The Output-Inflation Trade-off in African Less Developed Countries
AbstractThis paper investigates the nature of the short-run output-inflation trade-off and policy effectiveness in African less developed countries. Using a sample of thirteen countries over the period 1960-98, cointegration and error correction modelling suggest that the impacts on inflation and real output growth from a shock to nominal aggregate demand will be of the ratio one-sixth to five-sixths. Furthermore, this study finds that the short-run potency of demand-side policy on inflation (real output growth) is positively (inversely) related to the variability of nominal income shocks rather than the underlying rate of inflation. While the speed of adjustment towards long-run equilibrium between price and nominal output is fairly sluggish, it is concluded that the New Classical perspective on the trade-off is applicable in the case of African economies. The New Keynesian perspective, which emphasises wage and price rigidities and policy effectiveness, is probably of lesser relevance.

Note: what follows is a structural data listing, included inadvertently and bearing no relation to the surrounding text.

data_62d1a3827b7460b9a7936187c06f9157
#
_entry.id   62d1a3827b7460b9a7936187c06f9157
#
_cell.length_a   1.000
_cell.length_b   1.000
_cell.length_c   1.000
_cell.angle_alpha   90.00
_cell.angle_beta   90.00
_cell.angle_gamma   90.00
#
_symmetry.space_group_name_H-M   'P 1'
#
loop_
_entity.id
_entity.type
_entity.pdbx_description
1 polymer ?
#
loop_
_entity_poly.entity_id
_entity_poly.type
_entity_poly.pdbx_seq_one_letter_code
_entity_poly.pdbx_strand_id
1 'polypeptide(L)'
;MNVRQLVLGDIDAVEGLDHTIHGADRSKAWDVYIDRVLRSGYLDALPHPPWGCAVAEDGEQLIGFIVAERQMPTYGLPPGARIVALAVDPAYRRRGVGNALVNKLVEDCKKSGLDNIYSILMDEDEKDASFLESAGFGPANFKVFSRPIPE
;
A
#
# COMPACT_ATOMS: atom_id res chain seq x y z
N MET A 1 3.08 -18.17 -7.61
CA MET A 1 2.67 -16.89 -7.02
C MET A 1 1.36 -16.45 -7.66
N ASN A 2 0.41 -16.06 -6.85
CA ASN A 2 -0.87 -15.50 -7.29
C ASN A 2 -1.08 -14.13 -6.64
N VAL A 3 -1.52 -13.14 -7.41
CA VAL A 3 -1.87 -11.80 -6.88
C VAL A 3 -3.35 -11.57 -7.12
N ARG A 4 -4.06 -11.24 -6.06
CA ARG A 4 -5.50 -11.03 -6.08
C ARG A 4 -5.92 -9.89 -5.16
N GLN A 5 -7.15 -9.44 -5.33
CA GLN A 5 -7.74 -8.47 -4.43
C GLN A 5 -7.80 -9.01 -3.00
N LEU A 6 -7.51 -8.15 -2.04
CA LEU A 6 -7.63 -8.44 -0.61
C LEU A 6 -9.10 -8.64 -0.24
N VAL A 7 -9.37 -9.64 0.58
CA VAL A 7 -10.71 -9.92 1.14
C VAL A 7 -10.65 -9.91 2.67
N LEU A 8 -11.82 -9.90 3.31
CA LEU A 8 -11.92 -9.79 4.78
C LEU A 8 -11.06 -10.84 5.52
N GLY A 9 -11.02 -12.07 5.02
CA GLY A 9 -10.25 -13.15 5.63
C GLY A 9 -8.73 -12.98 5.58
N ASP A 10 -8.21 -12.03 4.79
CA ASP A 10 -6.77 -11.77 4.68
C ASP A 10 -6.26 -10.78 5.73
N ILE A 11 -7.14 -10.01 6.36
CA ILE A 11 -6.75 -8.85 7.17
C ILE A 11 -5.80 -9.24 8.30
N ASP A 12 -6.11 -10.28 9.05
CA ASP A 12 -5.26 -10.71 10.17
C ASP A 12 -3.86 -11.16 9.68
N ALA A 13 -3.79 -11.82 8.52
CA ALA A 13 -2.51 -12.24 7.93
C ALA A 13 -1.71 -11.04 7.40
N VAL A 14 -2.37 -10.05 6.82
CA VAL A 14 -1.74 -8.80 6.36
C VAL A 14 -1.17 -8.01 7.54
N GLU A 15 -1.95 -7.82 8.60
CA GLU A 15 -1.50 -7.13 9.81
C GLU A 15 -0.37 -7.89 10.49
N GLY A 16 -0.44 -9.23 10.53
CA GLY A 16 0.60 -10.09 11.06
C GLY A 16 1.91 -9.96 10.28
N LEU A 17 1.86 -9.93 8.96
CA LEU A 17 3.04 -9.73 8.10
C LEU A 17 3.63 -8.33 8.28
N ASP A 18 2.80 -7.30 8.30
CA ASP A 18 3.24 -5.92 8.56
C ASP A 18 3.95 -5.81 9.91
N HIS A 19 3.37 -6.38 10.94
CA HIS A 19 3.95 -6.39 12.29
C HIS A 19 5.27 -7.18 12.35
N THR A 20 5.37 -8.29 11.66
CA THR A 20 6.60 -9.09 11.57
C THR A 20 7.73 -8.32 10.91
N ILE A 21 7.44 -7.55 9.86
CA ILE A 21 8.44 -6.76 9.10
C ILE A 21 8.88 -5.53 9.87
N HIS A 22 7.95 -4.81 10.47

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Bibliographic InfoArticle provided by Chung-Ang Unviersity, Department of Economics in its journal Journal Of Economic Development.
Volume (Year): 25 (2000)
Issue (Month): 1 (June)
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